Saturday, December 31, 2011

One from the vaults... Letters from Lord Nelson

Compiled by: Geoffrey Rawson

Publication Date: 1949

Category: Adult non-fiction, history, letters.

Who'll want to read it? History lovers, romance and intrigue lovers. Anyone who'd like to learn how to write a letter.

I can't remember what I was looking for in our basement stack when I found this book. But I do feel  rather drawn to Lord Nelson, having stayed in his namesake hotel in Sydney several times. And then I couldn't help feeling deeply intrigued when I opened the book and found a facsimile of the first letter Nelson wrote with his left hand - fifteen days after having his right arm amputated in 1797.

It does feel a bit odd reading private letters that weren't meant for my eyes, but it is interesting. I didn't read the book from cover to cover, just flipped through different periods of Nelson's life between 1777 and 1805. Amidst the voyages, the battles, the promotions and the successes I found something I wasn't expecting - the story of Lord Nelson's love life. I didn't know Nelson had a scandalous affair with Lady Hamilton and cut off all contact with his wife.

In 1795 he had written to his wife "It is with inexpressible pleasure I have received within these two days past your letters,... I rejoice that my conduct gives you pleasure, and I trust I shall never do anything which will bring a blush on your face, or on that of any of my friends..." pg 100. And in 1797 "Rest assured of my most perfect love, affection, and esteem for your person and character, which the more I see of the world, the more I must admire.." pg 150.

Obviously Lady Hamilton challenged Lord Nelson's loyalty and allegiance to his wife at some stage. I felt so sorry for Lady Nelson reading this passage written to Alexander Davison in 1801:

"...You will, at a proper time, and before my arrival in England, signify to Lady N. that I expect, and for which I have made such a very liberal allowance to her, to be left to myself, and without any enquiries from her; for sooner than live the unhappy life I did when last I came to England, I would stay abroad forever." pg 322.

Although the whole saga of Nelson, his lover Emma Hamilton and Lady Nelson is fascinating, I found it was Nelson's letters regarding his voyages and battles and history making moments that had my heart pumping. Imagine being the recipient of this letter written on March 10, 1795: "To Mrs Nelson - We are just in sight of the French Fleet, and a signal is out for the general chase. We have but little wind, and unfortunately the enemy are in-shore of us.." And a report from April 1, 1795 "To Mrs Nelson - I am absolutely, my dearest Fanny, at this moment in the horrors, fearing from our idling here, that the active enemy may send out two or three Sail of the Line, and some Frigates, to intercept our convoy... In short, I wish to be an Admiral, and in command of the English Fleet.." pg 103.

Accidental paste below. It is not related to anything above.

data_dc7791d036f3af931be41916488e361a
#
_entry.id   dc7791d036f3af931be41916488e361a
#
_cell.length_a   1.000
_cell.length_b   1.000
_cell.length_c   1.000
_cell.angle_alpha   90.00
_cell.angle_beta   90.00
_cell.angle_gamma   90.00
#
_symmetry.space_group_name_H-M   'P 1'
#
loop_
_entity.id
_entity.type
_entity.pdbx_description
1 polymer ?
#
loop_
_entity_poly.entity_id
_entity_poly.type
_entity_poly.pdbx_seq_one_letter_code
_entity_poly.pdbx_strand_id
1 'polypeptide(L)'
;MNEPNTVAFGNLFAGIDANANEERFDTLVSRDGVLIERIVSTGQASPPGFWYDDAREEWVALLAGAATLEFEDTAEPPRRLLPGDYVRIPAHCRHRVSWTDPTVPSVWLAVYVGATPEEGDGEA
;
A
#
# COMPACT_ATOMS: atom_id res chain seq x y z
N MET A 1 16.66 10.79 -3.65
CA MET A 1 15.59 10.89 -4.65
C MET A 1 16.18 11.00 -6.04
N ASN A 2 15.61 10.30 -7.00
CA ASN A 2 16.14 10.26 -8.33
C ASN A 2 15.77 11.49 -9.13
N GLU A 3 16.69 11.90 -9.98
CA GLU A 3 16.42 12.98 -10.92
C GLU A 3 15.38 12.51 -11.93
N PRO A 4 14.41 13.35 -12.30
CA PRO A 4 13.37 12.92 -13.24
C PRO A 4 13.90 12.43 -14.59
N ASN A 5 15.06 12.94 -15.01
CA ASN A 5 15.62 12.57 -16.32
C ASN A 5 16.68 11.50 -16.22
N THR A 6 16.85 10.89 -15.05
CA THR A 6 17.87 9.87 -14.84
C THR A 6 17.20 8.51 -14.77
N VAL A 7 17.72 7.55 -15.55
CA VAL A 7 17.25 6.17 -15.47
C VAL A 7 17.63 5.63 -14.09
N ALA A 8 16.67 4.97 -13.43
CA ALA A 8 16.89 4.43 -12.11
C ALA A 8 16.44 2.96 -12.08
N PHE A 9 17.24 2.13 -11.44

The letters also cover Nelson's eventual promotion to Admiral, the Battle of Trafalgar and the leadup to his death in that battle in 1805.

October 10th, 1805 "My dear Blackwood, Keep your five Frigates, Weazle and Pickle, and let me know every movement. I rely on you, that we can't miss getting hold of them, and I will give them such a shaking as they never yet experienced; at least I will lay down my life in the attempt..." pg 453

October 19th, 1805 "To Lady Hamilton, My dearest beloved Emaa, the dear friend of my bosom... May the God of Battles crown my endeavours with success; at all events, I will take care that my name shall ever be most dear to you and Horatia, both of whom I love as much as my own life. And as my last writing before the Battle will be to you, so I hope in God that I shall live to finish my letter after the battle. May Heaven bless you ..." pg 453-4

Although Nelson completed some more diary entries, he was mortally wounded on the 21st October and did not finish the letter to Emma Hamilton. After reading bits of this book I found myself looking at other books and web-sites so that I could dig up more about Lord Nelson, Lady Nelson, Lady Hamilton and Horatia Nelson. That's what I love about books - how one volume can tease and inspire and lead you off in all sorts of directions.

Speaking of detours, below is a photograph I took outside the Lord Nelson Brewery Hotel at The Rocks in Sydney a few years ago. It was a lovely day in May, with few clouds in the sky. It certainly wasn't foggy, so is the misty effect some ectoplasmic substance attached to one of the ghosts doing the rounds at The Rocks or is it just a trick of the light?

Publisher: Staples Press

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